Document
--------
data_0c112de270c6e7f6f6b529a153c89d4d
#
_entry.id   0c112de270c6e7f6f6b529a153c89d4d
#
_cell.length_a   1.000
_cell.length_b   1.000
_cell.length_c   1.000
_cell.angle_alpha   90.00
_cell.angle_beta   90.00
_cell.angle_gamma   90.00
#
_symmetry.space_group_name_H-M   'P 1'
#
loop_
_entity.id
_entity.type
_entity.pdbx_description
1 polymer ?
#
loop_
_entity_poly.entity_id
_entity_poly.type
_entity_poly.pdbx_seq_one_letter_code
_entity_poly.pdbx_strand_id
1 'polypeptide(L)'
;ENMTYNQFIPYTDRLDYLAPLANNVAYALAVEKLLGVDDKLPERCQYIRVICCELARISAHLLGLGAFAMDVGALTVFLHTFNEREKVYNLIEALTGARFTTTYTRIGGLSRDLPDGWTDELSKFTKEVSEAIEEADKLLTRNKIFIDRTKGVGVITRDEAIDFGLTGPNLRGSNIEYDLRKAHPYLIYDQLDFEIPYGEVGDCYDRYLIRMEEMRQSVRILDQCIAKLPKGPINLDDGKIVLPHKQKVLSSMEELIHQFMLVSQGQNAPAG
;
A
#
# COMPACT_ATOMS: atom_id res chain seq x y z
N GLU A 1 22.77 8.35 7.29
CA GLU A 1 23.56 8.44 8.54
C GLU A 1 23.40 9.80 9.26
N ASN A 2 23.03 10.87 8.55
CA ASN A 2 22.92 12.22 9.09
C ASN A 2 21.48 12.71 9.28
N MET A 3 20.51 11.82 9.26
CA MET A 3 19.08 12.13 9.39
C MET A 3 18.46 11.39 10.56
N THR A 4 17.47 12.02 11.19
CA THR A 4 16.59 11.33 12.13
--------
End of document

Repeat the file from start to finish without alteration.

data_0c112de270c6e7f6f6b529a153c89d4d
#
_entry.id   0c112de270c6e7f6f6b529a153c89d4d
#
_cell.length_a   1.000
_cell.length_b   1.000
_cell.length_c   1.000
_cell.angle_alpha   90.00
_cell.angle_beta   90.00
_cell.angle_gamma   90.00
#
_symmetry.space_group_name_H-M   'P 1'
#
loop_
_entity.id
_entity.type
_entity.pdbx_description
1 polymer ?
#
loop_
_entity_poly.entity_id
_entity_poly.type
_entity_poly.pdbx_seq_one_letter_code
_entity_poly.pdbx_strand_id
1 'polypeptide(L)'
;ENMTYNQFIPYTDRLDYLAPLANNVAYALAVEKLLGVDDKLPERCQYIRVICCELARISAHLLGLGAFAMDVGALTVFLHTFNEREKVYNLIEALTGARFTTTYTRIGGLSRDLPDGWTDELSKFTKEVSEAIEEADKLLTRNKIFIDRTKGVGVITRDEAIDFGLTGPNLRGSNIEYDLRKAHPYLIYDQLDFEIPYGEVGDCYDRYLIRMEEMRQSVRILDQCIAKLPKGPINLDDGKIVLPHKQKVLSSMEELIHQFMLVSQGQNAPAG
;
A
#
# COMPACT_ATOMS: atom_id res chain seq x y z
N GLU A 1 22.77 8.35 7.29
CA GLU A 1 23.56 8.44 8.54
C GLU A 1 23.40 9.80 9.26
N ASN A 2 23.03 10.87 8.55
CA ASN A 2 22.92 12.22 9.09
C ASN A 2 21.48 12.71 9.28
N MET A 3 20.51 11.82 9.26
CA MET A 3 19.08 12.13 9.39
C MET A 3 18.46 11.39 10.56
N THR A 4 17.47 12.02 11.19
CA THR A 4 16.59 11.33 12.13